As a consultant, I’ve been saying to my clients for at least the past five years what has now been proven by social media analytics: “Your online target market is me. As a woman and mother I am the purchaser of goods and services not only for myself but also my spouse and my children; and further, I learn about the products, goods and services that I purchase through social media — directly from businesses that market to me as well as from my social media ‘friends’.”
With 2015 wrapped up for the history books, we can see that I was right and I am getting “righter” with time. Analytics show that in 2015 females, generally, and even more specifically females with children, became hands down and statistically speaking the social (as in media) target market for retail and consumer goods and, those brands that focused their social campaigns on women saw crazy, insane growth.
According to the leading authority on audience intelligence, competitive benchmarking and actionable insights for social media, Shareablee, in 2015 women accounted for 74% of the 6.4 billion social actions captured by retail and consumer goods brands. Further still, the numbers were double their show in 2014. Partnering with comScore, an internet technology company that measures what people do as they navigate the digital world, Shareablee studied the engagement data across social media — Facebook, Twitter, Instagram and YouTube — including likes, shares, comments, retweets and dislikes and discovered a 52% growth from similar activity in 2014.
Women accounted for 74% of the 6.4 billion social actions captured by retail and consumer goods brands.
“While some brands in the retail and consumer goods industries have targeted social campaigns at mothers specifically, they are in the minority,” says the report. Bottom line: those not active with campaigns targeting mothers are missing out on a massive opportunity. Says Shareablee’s founder and CEO, Tania Yuki, “Several brands that have implemented mom-targeted social campaigns have seen massive success, often capturing more social engagement through these posts than their average branded posts receive throughout the entire year.”
As we leap into 2016’s Leap Year, all brands need to learn from these successful mom-brand social campaigns. In an interview with by Holly Pavlika for mediapost.com, Yuki listed 5 of the top mother-friendly social media campaigns that were game changers for their brands:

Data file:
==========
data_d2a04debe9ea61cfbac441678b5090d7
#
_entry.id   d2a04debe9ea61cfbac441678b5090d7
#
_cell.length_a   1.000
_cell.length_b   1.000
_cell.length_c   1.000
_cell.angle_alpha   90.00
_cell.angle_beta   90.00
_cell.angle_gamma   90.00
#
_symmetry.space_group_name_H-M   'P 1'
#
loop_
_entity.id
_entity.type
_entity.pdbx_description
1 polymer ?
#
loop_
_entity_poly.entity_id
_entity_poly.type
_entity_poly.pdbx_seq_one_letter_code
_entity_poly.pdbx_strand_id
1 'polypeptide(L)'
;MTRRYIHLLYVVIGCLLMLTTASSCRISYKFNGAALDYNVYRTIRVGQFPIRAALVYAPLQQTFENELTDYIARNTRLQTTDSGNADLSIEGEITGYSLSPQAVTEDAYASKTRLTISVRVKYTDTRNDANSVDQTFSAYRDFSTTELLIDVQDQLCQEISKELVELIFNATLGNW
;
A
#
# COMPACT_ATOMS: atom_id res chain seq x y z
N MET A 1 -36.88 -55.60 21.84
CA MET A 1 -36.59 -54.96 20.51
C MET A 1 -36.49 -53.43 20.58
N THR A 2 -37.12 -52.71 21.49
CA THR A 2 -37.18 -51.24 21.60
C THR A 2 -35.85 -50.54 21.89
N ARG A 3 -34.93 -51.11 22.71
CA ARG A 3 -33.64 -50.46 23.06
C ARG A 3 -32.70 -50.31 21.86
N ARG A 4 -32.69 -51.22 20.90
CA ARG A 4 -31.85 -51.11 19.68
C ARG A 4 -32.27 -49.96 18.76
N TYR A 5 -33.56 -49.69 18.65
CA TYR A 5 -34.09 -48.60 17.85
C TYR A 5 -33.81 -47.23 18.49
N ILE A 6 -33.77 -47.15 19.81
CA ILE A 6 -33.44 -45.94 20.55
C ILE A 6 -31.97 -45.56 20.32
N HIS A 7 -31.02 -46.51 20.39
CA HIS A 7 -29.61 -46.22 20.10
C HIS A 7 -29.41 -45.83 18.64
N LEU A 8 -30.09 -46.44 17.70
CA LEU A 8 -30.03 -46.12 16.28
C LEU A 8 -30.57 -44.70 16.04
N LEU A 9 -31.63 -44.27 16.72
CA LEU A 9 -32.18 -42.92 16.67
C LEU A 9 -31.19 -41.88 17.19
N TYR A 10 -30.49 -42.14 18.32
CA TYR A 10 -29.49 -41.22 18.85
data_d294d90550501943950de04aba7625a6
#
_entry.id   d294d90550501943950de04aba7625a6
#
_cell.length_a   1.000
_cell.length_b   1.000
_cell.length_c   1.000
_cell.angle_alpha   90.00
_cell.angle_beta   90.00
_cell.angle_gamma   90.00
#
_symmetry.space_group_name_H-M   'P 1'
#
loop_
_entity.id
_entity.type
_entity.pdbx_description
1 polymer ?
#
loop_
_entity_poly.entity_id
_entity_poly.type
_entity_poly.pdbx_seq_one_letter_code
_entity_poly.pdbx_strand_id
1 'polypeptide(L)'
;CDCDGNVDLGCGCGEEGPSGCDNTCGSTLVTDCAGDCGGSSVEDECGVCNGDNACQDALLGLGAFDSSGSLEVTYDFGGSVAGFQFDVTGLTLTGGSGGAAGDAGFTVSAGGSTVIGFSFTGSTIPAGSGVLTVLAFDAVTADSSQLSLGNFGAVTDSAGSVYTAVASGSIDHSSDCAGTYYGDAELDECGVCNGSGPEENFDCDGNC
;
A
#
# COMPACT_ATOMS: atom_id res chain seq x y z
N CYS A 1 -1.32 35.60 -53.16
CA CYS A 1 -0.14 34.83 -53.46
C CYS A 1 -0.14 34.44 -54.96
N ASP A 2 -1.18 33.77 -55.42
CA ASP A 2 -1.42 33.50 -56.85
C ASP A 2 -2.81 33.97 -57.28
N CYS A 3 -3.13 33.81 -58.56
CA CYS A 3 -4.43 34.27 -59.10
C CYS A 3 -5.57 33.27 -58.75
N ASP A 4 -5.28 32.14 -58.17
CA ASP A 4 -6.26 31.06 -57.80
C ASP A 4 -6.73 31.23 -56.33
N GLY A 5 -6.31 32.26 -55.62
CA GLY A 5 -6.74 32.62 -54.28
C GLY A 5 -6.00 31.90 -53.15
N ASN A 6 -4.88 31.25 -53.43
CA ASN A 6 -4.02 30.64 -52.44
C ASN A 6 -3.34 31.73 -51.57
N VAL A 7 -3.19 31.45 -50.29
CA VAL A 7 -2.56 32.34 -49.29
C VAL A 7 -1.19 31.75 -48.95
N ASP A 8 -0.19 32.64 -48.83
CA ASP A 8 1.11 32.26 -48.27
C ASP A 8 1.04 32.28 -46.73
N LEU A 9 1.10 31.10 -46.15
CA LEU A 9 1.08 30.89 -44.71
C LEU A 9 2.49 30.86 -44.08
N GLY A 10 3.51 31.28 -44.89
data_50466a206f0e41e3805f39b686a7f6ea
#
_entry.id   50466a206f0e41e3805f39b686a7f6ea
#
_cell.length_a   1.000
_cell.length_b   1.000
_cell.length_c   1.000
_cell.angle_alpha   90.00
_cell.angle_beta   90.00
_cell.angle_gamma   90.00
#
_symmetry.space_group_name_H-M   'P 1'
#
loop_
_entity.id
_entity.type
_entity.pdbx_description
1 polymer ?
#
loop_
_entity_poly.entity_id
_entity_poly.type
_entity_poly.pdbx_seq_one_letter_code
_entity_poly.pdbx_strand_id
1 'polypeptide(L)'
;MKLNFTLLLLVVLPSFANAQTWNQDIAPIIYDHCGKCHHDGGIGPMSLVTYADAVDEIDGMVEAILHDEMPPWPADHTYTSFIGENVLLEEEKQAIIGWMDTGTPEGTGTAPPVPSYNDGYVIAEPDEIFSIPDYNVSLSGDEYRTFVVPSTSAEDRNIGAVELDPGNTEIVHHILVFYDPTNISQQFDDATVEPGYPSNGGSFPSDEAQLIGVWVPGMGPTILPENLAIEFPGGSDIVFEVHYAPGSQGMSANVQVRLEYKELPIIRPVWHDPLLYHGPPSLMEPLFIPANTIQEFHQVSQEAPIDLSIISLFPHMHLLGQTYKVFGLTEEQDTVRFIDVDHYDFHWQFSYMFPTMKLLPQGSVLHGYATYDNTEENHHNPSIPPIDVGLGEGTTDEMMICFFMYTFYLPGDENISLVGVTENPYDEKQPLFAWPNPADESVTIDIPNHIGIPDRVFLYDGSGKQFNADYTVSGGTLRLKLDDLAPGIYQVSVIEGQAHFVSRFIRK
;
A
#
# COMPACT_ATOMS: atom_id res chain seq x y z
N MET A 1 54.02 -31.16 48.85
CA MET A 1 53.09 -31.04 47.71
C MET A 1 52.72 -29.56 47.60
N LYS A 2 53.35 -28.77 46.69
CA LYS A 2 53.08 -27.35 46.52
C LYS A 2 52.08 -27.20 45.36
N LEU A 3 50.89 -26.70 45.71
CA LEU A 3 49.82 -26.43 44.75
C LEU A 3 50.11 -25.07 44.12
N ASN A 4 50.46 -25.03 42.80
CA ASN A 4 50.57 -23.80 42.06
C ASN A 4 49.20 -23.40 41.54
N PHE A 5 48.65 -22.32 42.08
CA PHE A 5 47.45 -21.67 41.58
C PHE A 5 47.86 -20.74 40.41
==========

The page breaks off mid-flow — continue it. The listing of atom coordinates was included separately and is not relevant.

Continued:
- Co-branded Content
The Vitamin Shoppe utilized its new partnership with Honest Company to capture moms’ engagement on Twitter through contests promoting and giving away the company’s products. These tweets captured 283% more likes and retweets than The Vitamin Shoppe’s other content posted during the 2015 summer promotion period. A partnership between brands is a great way to expand your audience and introduce it to another brand.
Duracell saw social success on Facebook and Twitter this summer by focusing on engaging parents via Twitter to connect their families through the power of Duracell. This family-centered content accounted for 42% of Duracell’s Facebook and Twitter content, and it captured more than 92% of the brand’s Facebook and Twitter engagement during June and July. Duracell not engaged families, but by including a military dad in its campaign, the company captured the U.S. military spouses, as well.
- Tips, Tricks and a Helping Hand
Ziploc scored big with moms on Facebook this year by showing how Ziploc products can be used for school, snacks and entertaining kids. The company also cross-promoted videos from its YouTube page, showing moms how to “pack accordingly” and efficiently by using its products. This content captured 15% more Facebook engagement than Ziploc’s average post in 2015. Tips and tricks are always a great way to win over moms who are looking for ways to make their jobs easier and quicker.
- Back-to-School with Teachers
For parents and teachers, nothing is more stressful than back-to-school time. Staples used Instagram to successfully engage moms through its #101Ready campaign, sharing DIY projects, sales, organization tips and gift ideas for teachers to take stress out of getting ready for the school year. This social strategy implemented during the back-to-school season made up 78% of Staples’ Instagram content posted during the summer, and it drove 85% of its likes and comments on Instagram.
- All about the Kids
Scholastic harnessed the real-time nature of Twitter to tweet out quotes and data from the Kids and Family Reading Report (#KFRR). Scholastic’s tweets promoted these #KFRR stats and urged parents to #readaloud with their children, as well as quoted kids about why the love reading. This content accounted for 11% of the brand’s Twitter content and 20% of its Twitter engagement during the first half of 2015.
2016 prediction from social media pundits: moms will continue to embrace harder (as only a mom can) traditional social media venues and go where their children are — to Snapchat and even where their children may not be yet, Periscope.